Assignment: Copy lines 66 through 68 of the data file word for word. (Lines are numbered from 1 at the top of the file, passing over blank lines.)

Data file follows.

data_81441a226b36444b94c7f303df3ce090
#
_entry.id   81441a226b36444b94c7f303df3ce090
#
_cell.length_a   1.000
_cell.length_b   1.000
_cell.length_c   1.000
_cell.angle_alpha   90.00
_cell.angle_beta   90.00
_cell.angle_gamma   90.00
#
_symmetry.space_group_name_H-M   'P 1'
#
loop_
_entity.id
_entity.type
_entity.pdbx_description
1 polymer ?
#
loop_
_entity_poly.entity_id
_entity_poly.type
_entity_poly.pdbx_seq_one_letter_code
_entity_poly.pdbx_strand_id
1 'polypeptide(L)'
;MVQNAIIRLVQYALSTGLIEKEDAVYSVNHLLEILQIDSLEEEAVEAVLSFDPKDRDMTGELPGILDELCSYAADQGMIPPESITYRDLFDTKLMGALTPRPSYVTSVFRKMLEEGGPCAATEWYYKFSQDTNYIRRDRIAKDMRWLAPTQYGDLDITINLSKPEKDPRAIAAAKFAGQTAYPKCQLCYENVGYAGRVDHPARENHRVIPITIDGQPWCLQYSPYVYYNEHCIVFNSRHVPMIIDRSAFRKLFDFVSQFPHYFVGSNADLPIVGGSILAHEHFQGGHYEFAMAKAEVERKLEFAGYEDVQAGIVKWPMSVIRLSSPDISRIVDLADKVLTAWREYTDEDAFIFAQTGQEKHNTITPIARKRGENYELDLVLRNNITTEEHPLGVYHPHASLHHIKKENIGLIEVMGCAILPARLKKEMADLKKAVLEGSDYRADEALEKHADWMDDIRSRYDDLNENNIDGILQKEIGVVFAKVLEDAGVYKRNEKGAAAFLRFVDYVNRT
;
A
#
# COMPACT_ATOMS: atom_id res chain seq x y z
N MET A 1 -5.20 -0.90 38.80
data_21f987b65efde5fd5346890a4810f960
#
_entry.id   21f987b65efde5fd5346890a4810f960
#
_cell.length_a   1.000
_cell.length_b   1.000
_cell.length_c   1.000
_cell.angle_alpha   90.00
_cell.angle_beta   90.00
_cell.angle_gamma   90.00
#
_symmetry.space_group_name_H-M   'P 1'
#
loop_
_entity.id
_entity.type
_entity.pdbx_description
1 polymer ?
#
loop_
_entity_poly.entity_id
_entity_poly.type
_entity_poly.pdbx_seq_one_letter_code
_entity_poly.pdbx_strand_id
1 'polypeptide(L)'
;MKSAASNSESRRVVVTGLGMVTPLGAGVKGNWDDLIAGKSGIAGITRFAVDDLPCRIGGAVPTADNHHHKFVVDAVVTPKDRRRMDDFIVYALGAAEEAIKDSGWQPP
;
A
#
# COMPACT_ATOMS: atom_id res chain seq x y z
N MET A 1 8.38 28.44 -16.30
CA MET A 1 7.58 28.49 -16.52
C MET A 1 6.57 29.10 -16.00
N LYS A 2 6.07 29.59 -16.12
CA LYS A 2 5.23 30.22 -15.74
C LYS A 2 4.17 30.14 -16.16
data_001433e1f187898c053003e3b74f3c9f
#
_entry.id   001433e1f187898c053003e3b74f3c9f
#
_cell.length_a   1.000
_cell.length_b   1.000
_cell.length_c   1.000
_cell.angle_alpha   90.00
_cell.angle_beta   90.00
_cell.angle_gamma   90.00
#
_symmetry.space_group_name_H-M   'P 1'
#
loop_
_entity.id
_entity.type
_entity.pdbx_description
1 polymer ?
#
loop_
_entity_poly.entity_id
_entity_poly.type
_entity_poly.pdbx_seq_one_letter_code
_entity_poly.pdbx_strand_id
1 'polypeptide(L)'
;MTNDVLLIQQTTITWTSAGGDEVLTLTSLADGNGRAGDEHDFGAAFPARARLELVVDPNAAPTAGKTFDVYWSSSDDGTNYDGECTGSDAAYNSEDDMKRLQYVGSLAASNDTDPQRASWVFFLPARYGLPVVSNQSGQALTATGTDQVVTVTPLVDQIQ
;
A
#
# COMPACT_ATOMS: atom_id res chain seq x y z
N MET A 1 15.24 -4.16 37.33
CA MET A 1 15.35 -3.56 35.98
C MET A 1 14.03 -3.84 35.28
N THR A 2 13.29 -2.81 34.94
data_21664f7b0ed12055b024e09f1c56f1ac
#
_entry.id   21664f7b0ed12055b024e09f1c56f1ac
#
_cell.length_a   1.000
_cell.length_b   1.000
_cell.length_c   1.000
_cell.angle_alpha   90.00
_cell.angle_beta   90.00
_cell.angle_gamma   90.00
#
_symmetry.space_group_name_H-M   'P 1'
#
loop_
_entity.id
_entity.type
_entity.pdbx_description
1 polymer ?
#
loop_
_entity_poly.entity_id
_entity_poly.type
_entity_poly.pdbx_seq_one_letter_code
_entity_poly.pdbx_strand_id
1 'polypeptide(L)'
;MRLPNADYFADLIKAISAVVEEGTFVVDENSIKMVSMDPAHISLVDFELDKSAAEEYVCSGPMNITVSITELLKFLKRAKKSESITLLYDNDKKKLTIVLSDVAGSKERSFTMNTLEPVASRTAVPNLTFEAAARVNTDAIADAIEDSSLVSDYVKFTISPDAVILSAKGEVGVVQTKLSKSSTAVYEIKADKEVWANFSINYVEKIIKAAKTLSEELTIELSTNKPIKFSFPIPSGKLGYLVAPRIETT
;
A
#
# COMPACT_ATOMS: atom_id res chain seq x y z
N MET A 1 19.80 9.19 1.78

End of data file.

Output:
CA LYS A 2 5.23 30.22 -15.74
C LYS A 2 4.17 30.14 -16.16
data_001433e1f187898c053003e3b74f3c9f